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States Find Ways to Raise Taxes Without Saying So

Tom Corbett, governor of Pennsylvania, speaks during an interview in New York, U.S., on Thursday, Dec. 6, 2012. Corbett intends to propose a pension overhaul in his 2014 spending plan, for the year that begins in July, according to a report. Photographer: Scott Eells/Bloomberg via Getty Images
Scott Eells/Bloomberg via Getty ImagesTom Corbett, governor of Pennsylvania.
If Pennsylvania's Republican governor gets his way, the state will pay for $1.8 billion in transportation improvements largely by raising a wholesale tax on gasoline. Yet, his spokesman insists, "it's not a tax increase."

In New York, Democratic Gov. Andrew Cuomo and Republicans who share control of the Senate boast that they have balanced the budget without raising taxes, even though a critical part of the balancing act involved extending an income tax on high earners that both sides had campaigned against in 2010.

As state government leaders struggle to reconcile public demand for services with still sluggish post-recession tax collections, they have turned to tax increases - but will call them anything but. Governors and lawmakers in several states have labeled their ideas extensions, surcharges or fees and used verbal gymnastics to explain why they aren't tax increases.

"Anything to avoid using the 'T' word is explored. They're 'revenue enhancements' or 'lifting of caps' or 'impact fees,'" said Matthew Brouillette, president of the Harrisburg-based Commonwealth Foundation, a conservative think tank.

"Of course," he added, "the ultimate result is that more money is coming out of taxpayers' wallets."

Raising taxes this year also puts a little breathing room between the laws passed in state legislatures and lawmakers' 2014 campaigns for office. Still, any opponent would likely seize on such a vote no matter when it was taken, so the labels become part of a delicate dance for politicians searching for both sources of revenue and votes for their re-election.

Strategies include taxing corporations or the wealthy more heavily while emphasizing resulting tax cuts for the middle class, or taxing businesses that will inevitably pass along the increases.

In Georgia, Republican Gov. Nathan Deal engineered an end-run of a politically sensitive vote on the renewal of a tax on hospitals that generated more than $230 million, which was used to secure about $450 million in additional federal Medicaid money this year.

Lawmakers were reluctant to jeopardize the federal funding, but many Republicans feared primary challenges next year if they voted to extend the tax, so Deal and his allies proposed replacing it with a "provider fee" designed to work the same way. Both chambers overwhelmingly approved it and the governor signed it in February.

In Connecticut, where the governor and his Democratic allies in the General Assembly touted a budget with no new taxes, this year's adjustments included extending a 20 percent increase on the state corporation tax that had been set to expire June 30. House Speaker Brendan Sharkey said it's debatable whether such actions are tax increases and sought to focus on residents rather than businesses.

"What most people care about is whether their income taxes are going up, whether their sales taxes are going up, not whether corporate taxes are going up. Those are not happening," Sharkey said this month.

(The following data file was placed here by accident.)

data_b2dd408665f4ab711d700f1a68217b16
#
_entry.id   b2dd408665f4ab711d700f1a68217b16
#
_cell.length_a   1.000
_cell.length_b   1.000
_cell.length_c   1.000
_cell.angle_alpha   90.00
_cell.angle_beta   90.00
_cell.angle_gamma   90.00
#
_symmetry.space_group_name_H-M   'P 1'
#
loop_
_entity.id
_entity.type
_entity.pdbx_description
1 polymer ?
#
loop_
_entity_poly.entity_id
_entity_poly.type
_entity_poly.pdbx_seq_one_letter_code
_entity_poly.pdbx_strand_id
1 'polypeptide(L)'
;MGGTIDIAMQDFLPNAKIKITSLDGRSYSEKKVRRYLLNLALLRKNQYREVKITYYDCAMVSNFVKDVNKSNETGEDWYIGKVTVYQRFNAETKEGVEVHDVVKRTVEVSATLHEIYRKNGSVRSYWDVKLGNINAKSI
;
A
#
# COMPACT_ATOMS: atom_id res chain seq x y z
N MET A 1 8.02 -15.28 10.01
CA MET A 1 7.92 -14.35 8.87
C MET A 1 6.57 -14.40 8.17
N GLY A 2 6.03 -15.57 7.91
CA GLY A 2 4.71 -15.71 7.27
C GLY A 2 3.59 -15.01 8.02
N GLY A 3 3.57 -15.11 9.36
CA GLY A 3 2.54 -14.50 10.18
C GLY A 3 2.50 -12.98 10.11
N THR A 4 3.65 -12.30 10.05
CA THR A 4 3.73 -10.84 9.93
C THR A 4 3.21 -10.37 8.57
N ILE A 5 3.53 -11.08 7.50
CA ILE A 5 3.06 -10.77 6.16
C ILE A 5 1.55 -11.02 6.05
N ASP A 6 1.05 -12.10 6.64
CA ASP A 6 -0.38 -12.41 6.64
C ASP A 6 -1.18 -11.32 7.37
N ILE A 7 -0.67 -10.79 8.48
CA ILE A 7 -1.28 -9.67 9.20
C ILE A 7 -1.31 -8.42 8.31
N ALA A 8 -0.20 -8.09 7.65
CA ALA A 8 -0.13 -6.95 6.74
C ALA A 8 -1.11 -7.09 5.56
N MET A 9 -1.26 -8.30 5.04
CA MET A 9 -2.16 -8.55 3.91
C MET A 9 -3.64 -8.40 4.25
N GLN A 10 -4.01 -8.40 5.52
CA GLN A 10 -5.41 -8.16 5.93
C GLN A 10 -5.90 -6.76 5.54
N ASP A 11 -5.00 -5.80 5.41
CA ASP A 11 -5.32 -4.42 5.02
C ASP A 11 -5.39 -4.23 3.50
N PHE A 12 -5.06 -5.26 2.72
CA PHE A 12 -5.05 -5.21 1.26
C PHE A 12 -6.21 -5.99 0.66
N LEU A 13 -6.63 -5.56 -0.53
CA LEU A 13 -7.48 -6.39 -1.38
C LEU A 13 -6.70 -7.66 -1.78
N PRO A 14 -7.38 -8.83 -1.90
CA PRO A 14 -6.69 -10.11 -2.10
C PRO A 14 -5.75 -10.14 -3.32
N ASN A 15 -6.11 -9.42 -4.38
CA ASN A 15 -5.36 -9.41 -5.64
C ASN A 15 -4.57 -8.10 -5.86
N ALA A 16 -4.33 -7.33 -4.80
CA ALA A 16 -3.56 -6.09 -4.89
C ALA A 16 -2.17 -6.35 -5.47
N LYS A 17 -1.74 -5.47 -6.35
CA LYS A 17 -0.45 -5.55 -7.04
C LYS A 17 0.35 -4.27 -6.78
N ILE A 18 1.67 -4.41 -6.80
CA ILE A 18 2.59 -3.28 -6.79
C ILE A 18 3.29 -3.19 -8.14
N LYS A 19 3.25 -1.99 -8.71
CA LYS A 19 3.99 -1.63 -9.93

In Delaware, Gov. Jack Markell and fellow Democrats who control the Legislature suggested they were actually cutting taxes by making certain temporary tax increases permanent. In those cases, they argued, the permanent rates are slightly lower than the temporary rates were at their peak. But the permanent rates are higher than the rates in place before the temporary increases were approved in 2009.

Pennsylvania Gov. Tom Corbett, who ran for office on a no-new-taxes pledge, waited until the third year of his term to advocate a plan that would accelerate badly needed highway and bridge projects and bolster financing for mass transit. Negotiations on the details continued behind closed doors days before lawmakers are expected to take their summer break.

The projects would be paid for mainly by an increase in a tax on the fuel that distributors sell to gas stations.

Right now, the tax is assessed on only the first $1.25 a gallon. Corbett proposes to phase in an increase over five years, until ultimately the full price of wholesale gas would be taxed - increasing the tax by 28.5 cents a gallon at current prices.

"This is not a new tax, nor am I proposing to increase the rate of the existing tax," the governor said in unveiling the plan in February. "I am simply saying the time has come to apply it to the full value."
It remains unclear how much of the increase would be passed on to consumers. Corbett spokesman Kevin Harley asserted that fluctuations in crude-oil prices and other factors could erase the increases that the administration projects.

"You can't say that it's a tax increase ... because there are so many variables that go into the price of gasoline," he said.

In New York, the extension of the tax on millionaires and a $500 million tax on business that had been scheduled to expire next year were critical to this year's state budget deal.

The millionaires' tax was originally approved in 2009 at the height of the state's fiscal crisis and was slated to expire in 2011. Cuomo and Senate Republicans both opposed it during their 2010 campaigns, calling it a "job killer," but then approved two extensions. The second one kept the tax alive until 2016.

Politicians in both parties emphasize that the budget keeps spending in check and reduces taxes on the middle class. They also approved $350 rebate checks to be mailed out to most families with children next year, beginning weeks before Election Day.

"The public wants a free lunch" and that's part of why elected officials eager to please constituents respond by devising creative ways to raise revenue or giving new names to tax increases, said Doug Muzzio, a political science professor at Baruch College in New York City.

"Raising taxes is verboten. You can't do it, but you have to do it," he said. "It's ubiquitous."


___
Associated Press writers Michael Gormley in Albany, N.Y.; Randall Chase in Dover, Del.; Bill Barrow and Christina Almeida Cassidy in Atlanta; and Susan Haigh in Hartford, Conn., contributed to this report.

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Nobear